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MP 2.04.21 Lipoprotein(a) Enzyme Immunoassay in the Management of Cardiovascular Disease

 

Medical Policy    
Section
Medicine
Original Policy Date
5/31/01
Last Review Status/Date
Reviewed with literature search/4:2009
Issue
4:2009
  Return to Medical Policy Index

Disclaimer

Our medical policies are designed for informational purposes only and are not an authorization, or an explanation of benefits, or a contract.  Receipt of benefits is subject to satisfaction of all terms and conditions of the coverage.  Medical technology is constantly changing, and we reserve the right to review and update our policies periodically.

 


 

Description

Lipoprotein(a) (lp[a]) is a lipid-rich particle similar to low-density lipoprotein (LDL). Apolipoprotein B is the major apolipoprotein associated with LDL; in lp(a), however, there is an additional apolipoprotein A covalently linked to the apolipoprotein B. The apolipoprotein (a) molecule is structurally similar to plasminogen, suggesting that lp(a) may contribute to the thrombotic and atherogenic basis of cardiovascular disease. Levels of lp(a) are relatively stable in individuals over time, but vary up to 1000-fold between individuals, presumably on a genetic basis. The similarity between apolipoprotein (a) and fibrinogen has stimulated intense interest in lp(a) as a link between atherosclerosis and thrombosis. In addition, approximately 20% of patients with coronary artery disease (CAD) have elevated levels of lp(a). Therefore, it has been proposed that levels of lp(a) may be an independent risk factor for coronary artery disease.

 

Traditional lipid risk factors such as LDL-C, while predictive on a population basis, are weaker markers of risk on an individual basis. Only a minority of subjects with elevated LDL and cholesterol levels will develop clinical disease, and up to 50% of cases of coronary artery disease occur in subjects with “normal” levels of total and LDL cholesterol. Thus there is considerable potential to improve the accuracy of current cardiovascular risk prediction models.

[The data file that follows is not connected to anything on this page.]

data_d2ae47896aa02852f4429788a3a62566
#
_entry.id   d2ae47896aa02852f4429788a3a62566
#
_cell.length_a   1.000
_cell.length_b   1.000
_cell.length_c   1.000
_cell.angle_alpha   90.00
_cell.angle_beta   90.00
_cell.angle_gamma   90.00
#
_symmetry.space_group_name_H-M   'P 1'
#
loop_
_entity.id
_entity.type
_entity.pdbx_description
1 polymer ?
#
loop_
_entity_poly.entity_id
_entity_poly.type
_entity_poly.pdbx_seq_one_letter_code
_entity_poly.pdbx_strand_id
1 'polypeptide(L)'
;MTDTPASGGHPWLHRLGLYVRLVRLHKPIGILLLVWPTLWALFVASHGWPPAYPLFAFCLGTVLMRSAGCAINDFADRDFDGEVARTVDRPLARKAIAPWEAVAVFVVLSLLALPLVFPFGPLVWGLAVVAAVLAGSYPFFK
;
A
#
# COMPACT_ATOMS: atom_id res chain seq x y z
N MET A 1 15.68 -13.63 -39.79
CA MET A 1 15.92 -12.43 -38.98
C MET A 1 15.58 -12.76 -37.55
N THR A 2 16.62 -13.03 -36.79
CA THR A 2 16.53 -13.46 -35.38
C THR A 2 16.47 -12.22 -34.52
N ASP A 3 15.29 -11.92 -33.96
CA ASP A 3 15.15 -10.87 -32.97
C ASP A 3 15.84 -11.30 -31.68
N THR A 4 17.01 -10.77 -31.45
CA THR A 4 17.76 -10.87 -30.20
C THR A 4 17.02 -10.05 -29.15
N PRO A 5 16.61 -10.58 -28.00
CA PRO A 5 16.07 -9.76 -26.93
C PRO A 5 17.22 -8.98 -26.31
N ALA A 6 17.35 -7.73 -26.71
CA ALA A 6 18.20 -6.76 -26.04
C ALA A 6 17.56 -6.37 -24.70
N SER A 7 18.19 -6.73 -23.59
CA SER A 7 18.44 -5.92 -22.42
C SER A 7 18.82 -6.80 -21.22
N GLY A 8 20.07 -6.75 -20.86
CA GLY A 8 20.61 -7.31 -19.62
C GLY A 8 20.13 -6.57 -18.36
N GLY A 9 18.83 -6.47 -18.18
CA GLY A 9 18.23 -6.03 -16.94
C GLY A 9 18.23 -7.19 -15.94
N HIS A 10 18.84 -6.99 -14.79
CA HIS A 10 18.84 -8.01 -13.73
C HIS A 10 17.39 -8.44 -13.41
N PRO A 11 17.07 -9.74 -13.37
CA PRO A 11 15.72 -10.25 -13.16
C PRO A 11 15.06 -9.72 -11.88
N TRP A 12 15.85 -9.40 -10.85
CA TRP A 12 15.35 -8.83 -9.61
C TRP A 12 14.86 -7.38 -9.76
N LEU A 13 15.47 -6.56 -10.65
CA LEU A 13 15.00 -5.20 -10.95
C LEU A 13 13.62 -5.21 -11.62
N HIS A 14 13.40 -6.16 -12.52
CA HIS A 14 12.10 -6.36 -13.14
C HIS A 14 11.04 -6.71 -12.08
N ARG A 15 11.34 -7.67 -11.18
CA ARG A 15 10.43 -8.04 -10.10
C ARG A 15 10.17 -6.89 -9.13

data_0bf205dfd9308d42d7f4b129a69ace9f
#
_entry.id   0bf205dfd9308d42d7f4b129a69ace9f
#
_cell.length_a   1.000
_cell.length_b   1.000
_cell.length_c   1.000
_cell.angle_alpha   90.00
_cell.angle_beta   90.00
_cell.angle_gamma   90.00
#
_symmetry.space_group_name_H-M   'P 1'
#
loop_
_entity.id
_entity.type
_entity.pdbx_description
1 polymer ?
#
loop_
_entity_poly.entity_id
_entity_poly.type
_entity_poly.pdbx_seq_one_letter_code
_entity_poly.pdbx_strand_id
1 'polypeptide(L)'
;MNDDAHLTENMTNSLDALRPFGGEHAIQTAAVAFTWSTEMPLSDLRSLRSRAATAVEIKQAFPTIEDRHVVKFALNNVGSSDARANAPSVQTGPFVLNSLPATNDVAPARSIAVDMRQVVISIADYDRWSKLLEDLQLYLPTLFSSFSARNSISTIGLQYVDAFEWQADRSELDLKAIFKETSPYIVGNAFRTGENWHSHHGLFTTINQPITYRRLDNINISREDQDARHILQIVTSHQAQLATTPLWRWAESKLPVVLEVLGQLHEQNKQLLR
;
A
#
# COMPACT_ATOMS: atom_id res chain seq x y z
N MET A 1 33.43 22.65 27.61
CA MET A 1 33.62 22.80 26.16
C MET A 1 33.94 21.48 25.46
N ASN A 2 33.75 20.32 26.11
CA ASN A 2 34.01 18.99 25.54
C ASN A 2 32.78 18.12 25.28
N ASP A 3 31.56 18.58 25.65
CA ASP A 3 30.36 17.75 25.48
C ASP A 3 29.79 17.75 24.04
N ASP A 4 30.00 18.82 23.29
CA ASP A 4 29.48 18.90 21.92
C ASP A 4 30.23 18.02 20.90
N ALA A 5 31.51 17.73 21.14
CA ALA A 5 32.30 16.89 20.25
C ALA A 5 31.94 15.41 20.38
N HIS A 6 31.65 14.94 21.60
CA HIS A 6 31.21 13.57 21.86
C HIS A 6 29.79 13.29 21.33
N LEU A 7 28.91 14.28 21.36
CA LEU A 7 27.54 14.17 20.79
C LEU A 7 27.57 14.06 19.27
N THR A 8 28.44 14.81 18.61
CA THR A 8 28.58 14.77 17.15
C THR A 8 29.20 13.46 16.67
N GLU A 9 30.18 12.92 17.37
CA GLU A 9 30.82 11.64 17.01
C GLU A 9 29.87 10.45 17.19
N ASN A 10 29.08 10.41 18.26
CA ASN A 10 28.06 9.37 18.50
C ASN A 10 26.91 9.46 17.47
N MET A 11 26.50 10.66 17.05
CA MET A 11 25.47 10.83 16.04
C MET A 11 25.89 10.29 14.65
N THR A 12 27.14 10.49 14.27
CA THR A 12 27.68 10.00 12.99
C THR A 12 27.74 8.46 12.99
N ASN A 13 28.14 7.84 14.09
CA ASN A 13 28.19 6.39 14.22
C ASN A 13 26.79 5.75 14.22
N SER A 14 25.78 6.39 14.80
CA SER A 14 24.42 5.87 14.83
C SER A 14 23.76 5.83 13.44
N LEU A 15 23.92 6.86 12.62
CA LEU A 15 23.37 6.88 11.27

Policy

Measurement of lipoprotein(a) in the evaluation and management of cardiovascular disease is considered investigational.

 


 

Policy Guidelines

There is a specific CPT code for this test:

83695: Lipoprotein (a)

 


 

Benefit Application

BlueCard/National Account Issues

Determination of lipoprotein(a) (lp[a]) may be included as a component of a comprehensive cardiovascular risk assessment offered by reference laboratories. Comprehensive risk assessment may include evaluation of small low-density lipoproteins, subclassification of high-density lipoproteins, evaluation of apolipoprotein E genotype or phenotype, total plasma homocysteine, apolipoprotein B, and high-sensitivity C-reactive protein. (These components are addressed separately in policy Nos. 2.04.12 and 2.04.202.04.25.)

 


 

Rationale

Numerous prospective cohort studies and nested case-control studies have evaluated lipoprotein(a) (lp[a]) as a cardiovascular risk factor. The following are representative prospective trials drawn from the extensive literature on this topic.